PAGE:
2007 — 8 December: windy, cold, unsunny, wet Saturday

It's now 08:07, but a few minutes ago (and seated at the iMac under the study skylight listening to the rain [rather than at the other end at the XP machine, but also nearer to the radiator while listening to the rain]) I started this entry. Sadly, the Jobs' "Reality Distortion Field" effect must have cut in. I was able to download yesterday's entry from the server, save it under today's name, and edit it but, come time to publish from the iMac back to the server... nada, zip, nuffin'... it's lost in one of TextWrangler's "temp" folders somewhere on the iMac where CyberDuck is apparently too scared to look for it but Life is too damned short to waste time searching it out, hence the relocation to the PC, and the recreation thereon.

Not, as you can see, that it was any great loss. I think I shall go back to bed and read the paper with my cuppa!

I was told that there's a strike at the DWP. I don't know whether this is so, but I do know that the mysterious £10 payment they'd popped into my account with Christa's National Insurance number against it has now just as mysteriously disappeared again. So, assuming I can trust the DWP computers as much as I do those belonging to my online bank1 I've just slid down a cyberspatial snake back to Square One. Here's very much hoping the promised Bereavement Allowance doesn't suffer the same fate. (Perhaps it was a trial run?)


The word I've just (09:00 or so) shouted at the BBC Radio 3 newsreader. He'd just told the nation that "a survey" has shown that "the vast majority" of the UK's adult population are "ignorant of the facts" surrounding Christmas events such as the place of Jesus' birth.

August 2002
Christa's "dedicated" tree "sustificate" — thanks, guys!

And thank you, John and Jane,2 for what I'm sure will be a beautiful patio rose in months to come. I shall prune it carefully!

Sweet memories
August 2002

Next task: return Christa's driving licence3 to Swansea. Then it's definitely time (13:09) for a spot of lunch. Then wait to see if dear Mama remembers to ring me back; her memory is such that I'd better not hold my breath, methinks.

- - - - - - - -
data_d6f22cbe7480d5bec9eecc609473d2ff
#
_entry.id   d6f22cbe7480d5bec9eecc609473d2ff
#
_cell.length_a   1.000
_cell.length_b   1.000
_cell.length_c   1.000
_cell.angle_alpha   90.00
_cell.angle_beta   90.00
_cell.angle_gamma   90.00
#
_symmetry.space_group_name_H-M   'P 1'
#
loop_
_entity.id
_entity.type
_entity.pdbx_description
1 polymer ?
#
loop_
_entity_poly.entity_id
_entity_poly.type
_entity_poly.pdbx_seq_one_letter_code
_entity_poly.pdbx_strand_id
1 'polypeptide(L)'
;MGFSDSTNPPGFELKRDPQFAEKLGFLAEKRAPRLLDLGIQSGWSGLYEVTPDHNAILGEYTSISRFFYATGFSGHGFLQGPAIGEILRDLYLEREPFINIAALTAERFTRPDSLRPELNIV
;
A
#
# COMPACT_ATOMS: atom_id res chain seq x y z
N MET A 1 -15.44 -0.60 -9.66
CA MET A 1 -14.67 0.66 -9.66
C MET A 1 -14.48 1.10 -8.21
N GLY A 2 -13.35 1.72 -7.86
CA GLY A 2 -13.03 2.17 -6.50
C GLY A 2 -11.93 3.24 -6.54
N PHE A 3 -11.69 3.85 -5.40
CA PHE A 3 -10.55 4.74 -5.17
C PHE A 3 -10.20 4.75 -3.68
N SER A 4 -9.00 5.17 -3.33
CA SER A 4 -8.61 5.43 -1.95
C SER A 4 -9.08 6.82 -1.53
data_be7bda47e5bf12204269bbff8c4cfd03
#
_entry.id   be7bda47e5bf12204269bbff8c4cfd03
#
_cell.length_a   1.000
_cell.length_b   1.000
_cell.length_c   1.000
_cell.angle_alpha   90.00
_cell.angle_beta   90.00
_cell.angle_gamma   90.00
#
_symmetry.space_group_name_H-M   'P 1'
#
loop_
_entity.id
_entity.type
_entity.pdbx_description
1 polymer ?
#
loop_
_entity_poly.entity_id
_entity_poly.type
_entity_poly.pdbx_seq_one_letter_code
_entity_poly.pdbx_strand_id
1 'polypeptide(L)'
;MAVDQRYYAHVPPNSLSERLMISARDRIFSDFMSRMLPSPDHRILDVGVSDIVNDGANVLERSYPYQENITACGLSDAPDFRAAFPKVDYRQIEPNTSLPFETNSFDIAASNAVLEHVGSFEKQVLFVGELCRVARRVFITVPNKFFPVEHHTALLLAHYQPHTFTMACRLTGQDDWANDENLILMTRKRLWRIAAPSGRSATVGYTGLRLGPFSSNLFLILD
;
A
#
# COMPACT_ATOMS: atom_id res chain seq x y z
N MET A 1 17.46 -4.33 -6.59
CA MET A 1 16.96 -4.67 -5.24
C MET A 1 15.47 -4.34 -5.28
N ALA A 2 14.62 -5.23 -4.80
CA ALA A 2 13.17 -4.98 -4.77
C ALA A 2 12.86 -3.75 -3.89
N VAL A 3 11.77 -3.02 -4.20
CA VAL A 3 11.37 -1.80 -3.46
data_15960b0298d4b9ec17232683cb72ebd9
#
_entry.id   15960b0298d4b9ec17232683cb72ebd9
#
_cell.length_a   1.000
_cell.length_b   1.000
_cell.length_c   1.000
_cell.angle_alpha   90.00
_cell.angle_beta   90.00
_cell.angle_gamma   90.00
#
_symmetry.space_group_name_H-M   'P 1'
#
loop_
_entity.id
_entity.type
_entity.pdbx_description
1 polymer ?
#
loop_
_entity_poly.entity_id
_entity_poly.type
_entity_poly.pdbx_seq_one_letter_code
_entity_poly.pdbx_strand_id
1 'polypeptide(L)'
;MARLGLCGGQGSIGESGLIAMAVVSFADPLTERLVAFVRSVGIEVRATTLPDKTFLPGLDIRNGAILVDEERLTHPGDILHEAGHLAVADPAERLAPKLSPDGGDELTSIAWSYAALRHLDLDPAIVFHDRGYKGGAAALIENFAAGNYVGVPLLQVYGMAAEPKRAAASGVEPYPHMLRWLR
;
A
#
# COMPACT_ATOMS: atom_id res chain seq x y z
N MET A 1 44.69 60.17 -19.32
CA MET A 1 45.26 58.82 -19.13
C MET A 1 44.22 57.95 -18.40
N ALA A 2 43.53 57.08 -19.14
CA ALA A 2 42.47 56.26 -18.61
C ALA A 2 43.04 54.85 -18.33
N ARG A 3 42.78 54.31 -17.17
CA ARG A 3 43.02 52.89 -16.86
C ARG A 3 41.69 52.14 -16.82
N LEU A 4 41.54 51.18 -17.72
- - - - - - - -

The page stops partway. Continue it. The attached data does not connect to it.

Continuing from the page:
Well, it's now nearly 10:00 pm and she has not yet phoned back. So much for "this afternoon". I have to say, sorting through a poignant little pile of credit cards, store cards, a bus pass, and a clutch of flimsy paper receipts, let alone a small cache of loose change, is a horrible, sobering experience. And one that has required a couple of paper hankies to restore my ability to see clearly, I must admit. There are some aspects of this death-of-a-spouse business that are upsetting in a way that seems out of all reasonable proportion: these are just bits of paper and plastic, after all. But they are surprisingly powerful talismans, it is now apparent.

Time now 22:57 and I simply cannot bring myself to face thinking about what I want to say in the Book of Remembrance. I remember my Dad's entry, which was basically "Dearly loved, sadly missed". In fact, I think that's about on target.

Consoling thoughts?

I read the popular work of philosopher AC Grayling. While half-listening to the radio, my eyes caught a collection of his essays that I remembered touched on grief and loss. Dr Grayling also considers the topic of euthanasia which, I freely confess, is one I've thought about in recent months:

The agonies and indignities of hopeless illness might often be lessened by the love of companions and modern medicine. But if a person rationally chooses a quiet and painless death instead, to refuse him is not merely unjust but cruel. The debate over euthanasia has been won by the forces of sympathetic reason elsewhere... but in many places it remains obstructed by confused and misplaced beliefs about the "sanctity of life" — an example of the way inhumanity so often masquerades as piety. It is an oddity that those who invoke the sanctity of life are not as invariably opposed to war, arms manufacture and capital punishment as they are to euthanasia... A proper sense of what makes death good or bad has to include this premise: that the quality of life is the sacred thing, not its mere quantity.

AC Grayling in the essay "Suicide" in The Reason of Things

The emphasis above is mine, but I know a set of medical professionals locally who entirely agree with Dr G. As do I. And as did Christa.



1  Ooh look! Today's first joke!
2  Sorry about the rude word, Jane, but you did ask. You're right about not being able to add anything to what's already been said, of course — she was indeed very special. Tell you what: I'll overlook the spelling of "patio" if you won't mention that adjective...
3  Assuming I can find it, but not until I've scanned it for sentimental reasons. After all, it has her only endorsement on it — picked up in Northampton by doing 36mph under a speed camera's watchful lens as we returned from my Uncle John's funeral on the 26th March 2004 in her beloved BMW Mini Cooper S. I have to say all the other drivers seemed to be more than keeping up with us... And, of course, I now know from recent experience how incredibly slow 30mph can feel.